The confluence of art and fashion at the Met Gala and elsewhere has far-reaching ramifications. Each field has begun to see itself anew. Art, having never achieved such mass relevance, wonders whether it might descend from its ivory tower and become genuinely popular. Fashion, unused to such high-culture cred, wonders if it might win new seriousness and cachet in the public eye. Inspired by these potentials, each side turns more ardently to the promise implicit in the other.
This cross-pollination has a long history. At the dawn of the 20th century, Paul Poiret, “the king of fashion,” enlisted artists to create his textile patterns, fashion illustrations and business stationery. Elsa Schiaparelli collaborated with Salvador Dalí on several iconic designs, including the “shoe hat” and “lobster dress” of 1937. Christian Dior ran an art gallery before becoming a fashion designer and later named his dresses “Matisse,” “Braque,” “Dalí” and “Picasso.”
But in recent years the reciprocity between of art and fashion has become big business. Fashion houses now look to transcend their narrow identification with clothing and accessories. Louis Vuitton, according to Bernard Arnault, the C.E.O. and chairman of the fashion and luxury goods conglomerate LVMH, which owns the brand, is “much more than a fashion brand. It’s a cultural brand with a global audience.” By emphasizing its links to art — and, by implication, art’s rarity and exclusivity — Louis Vuitton symbolically undercuts the reality that its business imperative (to sell more goods) effectively decreases the rarity and exclusivity of its products. The company made $20 billion in sales last year, doubling its revenue from four years prior. But as a “cultural brand,” Louis Vuitton dissolves the crass reality of products and sales in the mythic allure of storytelling and image.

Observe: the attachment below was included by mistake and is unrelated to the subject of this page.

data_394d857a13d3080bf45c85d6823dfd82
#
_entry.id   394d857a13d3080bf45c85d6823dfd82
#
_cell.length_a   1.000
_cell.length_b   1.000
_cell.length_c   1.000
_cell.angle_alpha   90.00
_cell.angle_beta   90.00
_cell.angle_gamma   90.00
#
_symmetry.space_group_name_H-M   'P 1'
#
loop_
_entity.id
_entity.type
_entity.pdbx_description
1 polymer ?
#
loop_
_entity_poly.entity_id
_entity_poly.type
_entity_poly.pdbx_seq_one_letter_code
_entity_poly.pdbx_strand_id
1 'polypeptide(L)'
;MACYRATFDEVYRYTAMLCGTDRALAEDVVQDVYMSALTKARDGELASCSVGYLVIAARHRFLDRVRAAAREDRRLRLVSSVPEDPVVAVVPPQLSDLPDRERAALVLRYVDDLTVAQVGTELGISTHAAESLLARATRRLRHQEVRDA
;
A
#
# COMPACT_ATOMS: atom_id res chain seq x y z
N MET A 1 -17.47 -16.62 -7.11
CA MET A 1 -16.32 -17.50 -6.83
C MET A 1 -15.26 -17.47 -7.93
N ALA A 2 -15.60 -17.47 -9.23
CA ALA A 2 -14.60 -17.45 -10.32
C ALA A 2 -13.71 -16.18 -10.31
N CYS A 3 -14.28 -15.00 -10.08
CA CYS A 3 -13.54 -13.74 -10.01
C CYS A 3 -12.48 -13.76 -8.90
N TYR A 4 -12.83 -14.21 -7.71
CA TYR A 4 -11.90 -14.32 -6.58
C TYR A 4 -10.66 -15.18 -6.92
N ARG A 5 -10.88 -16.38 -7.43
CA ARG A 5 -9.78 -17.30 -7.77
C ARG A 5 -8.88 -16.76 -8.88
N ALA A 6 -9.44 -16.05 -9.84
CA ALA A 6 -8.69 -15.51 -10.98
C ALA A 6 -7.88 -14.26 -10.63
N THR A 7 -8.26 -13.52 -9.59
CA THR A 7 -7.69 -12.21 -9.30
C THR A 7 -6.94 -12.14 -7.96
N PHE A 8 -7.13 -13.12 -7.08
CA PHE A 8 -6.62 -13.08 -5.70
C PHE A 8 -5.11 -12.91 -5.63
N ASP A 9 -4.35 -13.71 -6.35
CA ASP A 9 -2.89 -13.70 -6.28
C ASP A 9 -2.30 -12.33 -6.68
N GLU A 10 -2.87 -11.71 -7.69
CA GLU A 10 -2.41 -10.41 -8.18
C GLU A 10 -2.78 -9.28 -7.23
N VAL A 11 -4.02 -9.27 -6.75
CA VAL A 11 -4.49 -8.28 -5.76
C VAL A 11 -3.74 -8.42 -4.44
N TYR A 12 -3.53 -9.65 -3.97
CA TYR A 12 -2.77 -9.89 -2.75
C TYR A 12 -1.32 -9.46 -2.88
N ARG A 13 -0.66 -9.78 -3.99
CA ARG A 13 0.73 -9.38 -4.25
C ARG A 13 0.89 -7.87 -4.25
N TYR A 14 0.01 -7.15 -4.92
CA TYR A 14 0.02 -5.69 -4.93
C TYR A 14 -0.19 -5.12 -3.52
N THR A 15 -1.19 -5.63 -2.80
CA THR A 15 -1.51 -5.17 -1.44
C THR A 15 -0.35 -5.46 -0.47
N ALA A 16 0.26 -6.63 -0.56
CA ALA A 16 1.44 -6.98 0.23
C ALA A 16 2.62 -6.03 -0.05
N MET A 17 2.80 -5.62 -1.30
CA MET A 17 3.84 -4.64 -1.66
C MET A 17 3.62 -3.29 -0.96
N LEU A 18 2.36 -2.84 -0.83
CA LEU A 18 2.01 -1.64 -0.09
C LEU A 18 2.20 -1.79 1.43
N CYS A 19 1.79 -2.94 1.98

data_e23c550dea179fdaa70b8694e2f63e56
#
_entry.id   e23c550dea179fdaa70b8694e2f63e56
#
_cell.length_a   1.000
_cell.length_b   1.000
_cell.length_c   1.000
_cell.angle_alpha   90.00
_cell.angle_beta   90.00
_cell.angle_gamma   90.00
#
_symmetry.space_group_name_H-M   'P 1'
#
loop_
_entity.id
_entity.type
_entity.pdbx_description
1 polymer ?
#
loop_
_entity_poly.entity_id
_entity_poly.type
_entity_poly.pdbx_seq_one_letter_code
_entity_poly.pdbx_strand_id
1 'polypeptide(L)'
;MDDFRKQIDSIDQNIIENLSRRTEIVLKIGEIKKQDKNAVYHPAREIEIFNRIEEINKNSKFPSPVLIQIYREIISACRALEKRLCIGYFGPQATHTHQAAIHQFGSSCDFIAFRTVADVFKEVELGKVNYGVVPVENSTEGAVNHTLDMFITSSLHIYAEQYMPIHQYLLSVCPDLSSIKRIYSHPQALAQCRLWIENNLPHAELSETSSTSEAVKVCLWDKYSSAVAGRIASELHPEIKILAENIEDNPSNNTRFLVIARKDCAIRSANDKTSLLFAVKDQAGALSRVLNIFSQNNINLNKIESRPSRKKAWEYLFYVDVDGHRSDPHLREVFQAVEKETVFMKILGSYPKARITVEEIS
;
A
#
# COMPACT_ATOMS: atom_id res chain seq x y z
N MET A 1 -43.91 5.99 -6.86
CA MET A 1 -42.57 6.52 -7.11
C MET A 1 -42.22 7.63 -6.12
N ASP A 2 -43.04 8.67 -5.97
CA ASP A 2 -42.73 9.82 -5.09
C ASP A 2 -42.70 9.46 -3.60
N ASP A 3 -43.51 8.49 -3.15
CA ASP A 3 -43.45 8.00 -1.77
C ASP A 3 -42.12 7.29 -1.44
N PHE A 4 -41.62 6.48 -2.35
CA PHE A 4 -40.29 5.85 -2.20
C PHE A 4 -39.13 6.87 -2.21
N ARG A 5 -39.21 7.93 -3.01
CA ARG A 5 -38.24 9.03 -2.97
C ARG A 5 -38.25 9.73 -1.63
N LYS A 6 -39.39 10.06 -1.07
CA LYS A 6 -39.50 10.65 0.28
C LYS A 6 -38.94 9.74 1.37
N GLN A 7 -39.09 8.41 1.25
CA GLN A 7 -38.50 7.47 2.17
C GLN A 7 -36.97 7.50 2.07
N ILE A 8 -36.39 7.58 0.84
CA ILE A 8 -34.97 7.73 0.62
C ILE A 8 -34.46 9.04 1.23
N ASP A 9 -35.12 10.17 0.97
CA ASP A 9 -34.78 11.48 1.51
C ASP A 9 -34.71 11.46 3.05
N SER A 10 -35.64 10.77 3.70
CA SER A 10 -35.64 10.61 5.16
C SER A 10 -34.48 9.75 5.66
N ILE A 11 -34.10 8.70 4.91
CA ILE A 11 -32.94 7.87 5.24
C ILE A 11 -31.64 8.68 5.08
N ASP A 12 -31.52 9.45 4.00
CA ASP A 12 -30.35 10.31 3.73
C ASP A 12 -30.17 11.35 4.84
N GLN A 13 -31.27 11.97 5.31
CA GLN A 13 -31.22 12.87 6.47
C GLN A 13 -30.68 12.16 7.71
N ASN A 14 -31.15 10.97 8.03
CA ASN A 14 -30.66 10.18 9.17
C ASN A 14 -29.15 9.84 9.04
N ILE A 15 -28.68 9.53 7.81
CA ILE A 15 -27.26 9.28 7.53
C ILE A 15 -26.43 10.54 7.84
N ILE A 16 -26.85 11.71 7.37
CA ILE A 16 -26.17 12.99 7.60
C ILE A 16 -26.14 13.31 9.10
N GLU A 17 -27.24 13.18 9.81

Art institutions have come to regard themselves as cultural brands too. For many, the pandemic was clarifying. In the early days of Covid, the Met, for instance, saw its social media engagement increase by 95 percent on Instagram, 64 percent on Twitter and 17 percent on Facebook. Today the museum boasts over 11 million followers, many of whom may never see its art in person or post photos from its world-famous galleries.
For art businesses, becoming a cultural brand offers ambiguous rewards. Galleries, auction houses and art fairs, once reliant on a small coterie of moneyed collectors, now attract millions of online followers. But they’re unlikely to convert many social media users into buyers, given the high price of art. While followers may share content about an exhibition or a sale, cultivating desirability and consensus around the artworks, their impact on the bottom line is indirect at best.
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